After keeping a constant eye on a clutch of eggs from a rare, subterranean salamander, biologists at Postojna Cave in Slovenia have their reward. Two baby olms have hatched—something that has never been seen outside of a lab, the Christian Science Monitor reports. It's a "rare opportunity for science," the BBC notes, because olms, which eat about once a decade and are thought to live to 100, only reproduce every five to 10 years. (Not to mention that a clutch of 500 eggs may produce just two surviving adults, and a clutch laid in 2013 was eaten by another olm.) "But the challenges are far from over," a press release explains. The olms, which hatched in an aquarium in the cave, will have to be fed and their water will need to be replaced daily to prevent infection.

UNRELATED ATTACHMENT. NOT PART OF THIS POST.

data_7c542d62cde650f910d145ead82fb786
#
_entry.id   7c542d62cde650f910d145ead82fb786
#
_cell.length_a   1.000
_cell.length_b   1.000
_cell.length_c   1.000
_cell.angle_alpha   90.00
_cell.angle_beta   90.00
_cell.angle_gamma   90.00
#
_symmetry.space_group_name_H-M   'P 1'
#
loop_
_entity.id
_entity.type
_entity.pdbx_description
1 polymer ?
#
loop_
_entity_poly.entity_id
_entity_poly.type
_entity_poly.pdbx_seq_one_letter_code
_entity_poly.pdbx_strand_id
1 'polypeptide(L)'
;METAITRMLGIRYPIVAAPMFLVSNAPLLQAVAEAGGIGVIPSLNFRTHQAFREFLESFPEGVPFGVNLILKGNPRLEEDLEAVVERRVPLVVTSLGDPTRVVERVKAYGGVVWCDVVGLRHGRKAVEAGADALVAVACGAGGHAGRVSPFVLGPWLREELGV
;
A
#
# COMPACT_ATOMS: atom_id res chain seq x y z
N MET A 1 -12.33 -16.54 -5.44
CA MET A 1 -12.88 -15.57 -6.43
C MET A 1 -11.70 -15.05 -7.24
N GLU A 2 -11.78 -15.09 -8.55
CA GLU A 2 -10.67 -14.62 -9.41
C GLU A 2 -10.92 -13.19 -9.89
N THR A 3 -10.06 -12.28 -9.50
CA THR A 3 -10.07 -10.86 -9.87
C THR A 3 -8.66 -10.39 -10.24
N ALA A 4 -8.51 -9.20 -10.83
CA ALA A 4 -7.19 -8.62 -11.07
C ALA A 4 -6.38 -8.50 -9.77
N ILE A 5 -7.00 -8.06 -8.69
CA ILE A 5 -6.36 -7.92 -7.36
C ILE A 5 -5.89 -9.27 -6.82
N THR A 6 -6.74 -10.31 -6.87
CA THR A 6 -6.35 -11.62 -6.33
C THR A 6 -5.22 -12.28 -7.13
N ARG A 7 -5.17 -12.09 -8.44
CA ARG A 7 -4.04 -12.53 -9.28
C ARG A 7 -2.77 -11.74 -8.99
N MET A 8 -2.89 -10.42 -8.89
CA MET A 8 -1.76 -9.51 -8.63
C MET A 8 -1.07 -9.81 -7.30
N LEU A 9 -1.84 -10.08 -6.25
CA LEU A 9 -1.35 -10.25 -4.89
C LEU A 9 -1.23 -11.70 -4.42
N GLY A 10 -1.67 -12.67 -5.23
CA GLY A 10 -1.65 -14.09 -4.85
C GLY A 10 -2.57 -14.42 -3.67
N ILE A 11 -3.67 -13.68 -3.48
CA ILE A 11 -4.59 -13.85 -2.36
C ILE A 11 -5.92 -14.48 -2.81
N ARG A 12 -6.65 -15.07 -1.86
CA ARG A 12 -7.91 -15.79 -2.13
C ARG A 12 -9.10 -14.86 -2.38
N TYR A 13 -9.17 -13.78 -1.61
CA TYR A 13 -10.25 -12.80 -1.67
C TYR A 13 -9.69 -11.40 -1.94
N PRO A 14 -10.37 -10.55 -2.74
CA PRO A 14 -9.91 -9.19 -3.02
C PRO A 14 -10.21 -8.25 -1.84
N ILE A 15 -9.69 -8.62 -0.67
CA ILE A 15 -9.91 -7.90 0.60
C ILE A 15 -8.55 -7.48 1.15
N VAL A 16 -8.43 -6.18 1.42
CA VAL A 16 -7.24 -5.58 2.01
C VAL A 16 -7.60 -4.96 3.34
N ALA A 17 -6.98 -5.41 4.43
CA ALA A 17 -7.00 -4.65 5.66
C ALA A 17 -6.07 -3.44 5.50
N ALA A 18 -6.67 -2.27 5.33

A female olm laid 64 eggs starting in January; of those, 23 were viable. The first hatchling came on May 30, and the second emerged two days later. "Our first dragon literally shot itself out of the egg in a single attempt," the press release says. (When people first saw them centuries ago, they believed olms were baby dragons, hence the nickname. They are also called "human fish" for their pale, pinkish color.) Nobody witnessed the first hatching, researcher Saso Weldt tells the BBC, but an infrared camera captured the event. "We saw that one was missing," Weldt says. "Then you rewind and suddenly you realize, something has happened." Staff at Postojna Cave hope the rest of the eggs will hatch within weeks. Olms dwell in underground rivers and can grow to be a foot long. Charles Darwin said their undeveloped eyes were an example of natural selection, per the BBC. (Scientists finally classified this "monster" as a vertebrate.)